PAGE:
The original 1972 release of Live at Max's Kansas City was a single LP, cobbled together from recordings that fabled Velvet Underground fan Brigid Polk made on her personal tape recorder on the night of August 23, 1970, when VU played two sets at the legendary New York club Max's Kansas City. It's long been debated whether this is actually the ...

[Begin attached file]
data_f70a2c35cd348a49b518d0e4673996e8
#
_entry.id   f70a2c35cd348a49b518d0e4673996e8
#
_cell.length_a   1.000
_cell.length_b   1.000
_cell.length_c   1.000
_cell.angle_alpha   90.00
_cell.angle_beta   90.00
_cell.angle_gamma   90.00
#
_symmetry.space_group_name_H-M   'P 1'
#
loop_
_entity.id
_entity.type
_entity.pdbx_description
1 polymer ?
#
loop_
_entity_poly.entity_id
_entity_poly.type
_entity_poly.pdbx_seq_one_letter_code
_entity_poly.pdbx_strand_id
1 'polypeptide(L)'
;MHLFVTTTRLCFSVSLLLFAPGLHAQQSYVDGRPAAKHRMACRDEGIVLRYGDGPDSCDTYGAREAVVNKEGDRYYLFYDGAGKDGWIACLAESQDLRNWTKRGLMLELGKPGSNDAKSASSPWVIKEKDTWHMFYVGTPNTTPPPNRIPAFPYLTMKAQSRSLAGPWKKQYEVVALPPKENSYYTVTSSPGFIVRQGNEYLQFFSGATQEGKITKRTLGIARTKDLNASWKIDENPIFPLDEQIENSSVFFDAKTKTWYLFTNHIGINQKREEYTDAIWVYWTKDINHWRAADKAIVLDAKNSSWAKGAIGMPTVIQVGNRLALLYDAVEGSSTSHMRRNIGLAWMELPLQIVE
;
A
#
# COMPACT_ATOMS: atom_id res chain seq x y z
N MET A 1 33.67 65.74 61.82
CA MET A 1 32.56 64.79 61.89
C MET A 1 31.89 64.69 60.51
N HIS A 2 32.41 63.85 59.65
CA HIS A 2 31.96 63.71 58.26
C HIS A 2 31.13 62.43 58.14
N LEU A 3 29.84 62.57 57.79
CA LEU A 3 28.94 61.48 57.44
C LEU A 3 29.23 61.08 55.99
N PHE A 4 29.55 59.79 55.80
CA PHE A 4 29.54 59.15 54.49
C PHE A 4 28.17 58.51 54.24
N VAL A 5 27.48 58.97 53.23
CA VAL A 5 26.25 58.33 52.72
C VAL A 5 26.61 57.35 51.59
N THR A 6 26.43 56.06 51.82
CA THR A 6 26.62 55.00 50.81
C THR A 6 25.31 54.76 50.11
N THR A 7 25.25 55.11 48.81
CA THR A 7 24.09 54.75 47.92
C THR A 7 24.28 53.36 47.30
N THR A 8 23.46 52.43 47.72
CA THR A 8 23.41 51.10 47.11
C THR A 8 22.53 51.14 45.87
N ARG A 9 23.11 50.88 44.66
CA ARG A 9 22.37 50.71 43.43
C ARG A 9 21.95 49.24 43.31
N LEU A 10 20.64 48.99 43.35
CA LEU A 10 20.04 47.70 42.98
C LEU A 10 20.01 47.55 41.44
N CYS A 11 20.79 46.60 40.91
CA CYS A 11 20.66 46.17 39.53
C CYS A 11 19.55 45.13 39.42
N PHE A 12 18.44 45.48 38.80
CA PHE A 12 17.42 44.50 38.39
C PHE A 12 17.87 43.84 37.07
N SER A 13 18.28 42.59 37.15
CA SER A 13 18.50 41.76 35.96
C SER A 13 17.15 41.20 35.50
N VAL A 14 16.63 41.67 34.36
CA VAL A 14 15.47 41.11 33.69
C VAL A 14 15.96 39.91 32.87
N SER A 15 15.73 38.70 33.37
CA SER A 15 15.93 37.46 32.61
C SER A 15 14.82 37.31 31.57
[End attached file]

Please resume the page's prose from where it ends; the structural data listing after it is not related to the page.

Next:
The original 1972 release of Live at Max's Kansas City was a single LP, cobbled together from recordings that fabled Velvet Underground fan Brigid Polk made on her personal tape recorder on the night of August 23, 1970, when VU played two sets at the legendary New York club Max's Kansas City. It's long been debated whether this is actually the final date Lou Reed played with the Velvets, but there's little question that this captures the band in its final days, when Reed's interest in the band was declining and when a pregnant Maureen Tucker was on hiatus and replaced by Doug Yule's teenage brother Billy. The change in drummers is significant since Billy is a straight-ahead rock & roll drummer, far more accomplished than Tucker, and gives the band forward momentum at the expense of their long-standing mystique. It's a different, inferior band than the classic lineup of the Velvet Underground -- who are documented well on the excellent double-volume set 1969: Velvet Underground Live and the 2001 box Bootleg Series, Vol. 1 -- but they're still very good, and Live at Max's Kansas City is both enjoyable as music and a historical document of a great band at the end of the road. In other words, it's one for the fans, and it's even more so given the decidedly lo-fi, bootleg-quality of the tapes, which are, after all, amateur audience tapes, right down to prominent audience chatter between and sometimes during the songs (that it's poet/rocker Jim Carroll who's the most prominent voice makes it somewhat more interesting). If the original LP issue was one for the fans, Rhino's 2004 expanded double-CD reissue of the album is even more so since it contains more or less the entirety of the two sets, including six previously unreleased tracks, all of which are of a similar musical standard to what constituted the original album. Some of these clearly remained in the vault because of problems with the recordings -- set two opener "Who Loves the Sun" begins mid-song, while "Candy Says" has a fascinating conversation between two audience members about seeing Patton recently -- while others, such as a surging "White Light/White Heat," could have made the finished LP if there had been space. The CD gives the compilers room to roam with the entire set, and while this expanded set offers no revelations -- and the fidelity, while improved, is still bootleg-quality -- it still has the advantage of offering the entirety of a historical recording instead of the highlights, which ultimately does make it an improvement over the original, even if the music is still only of interest for fanatics. ~ Stephen Thomas Erlewine, Rovi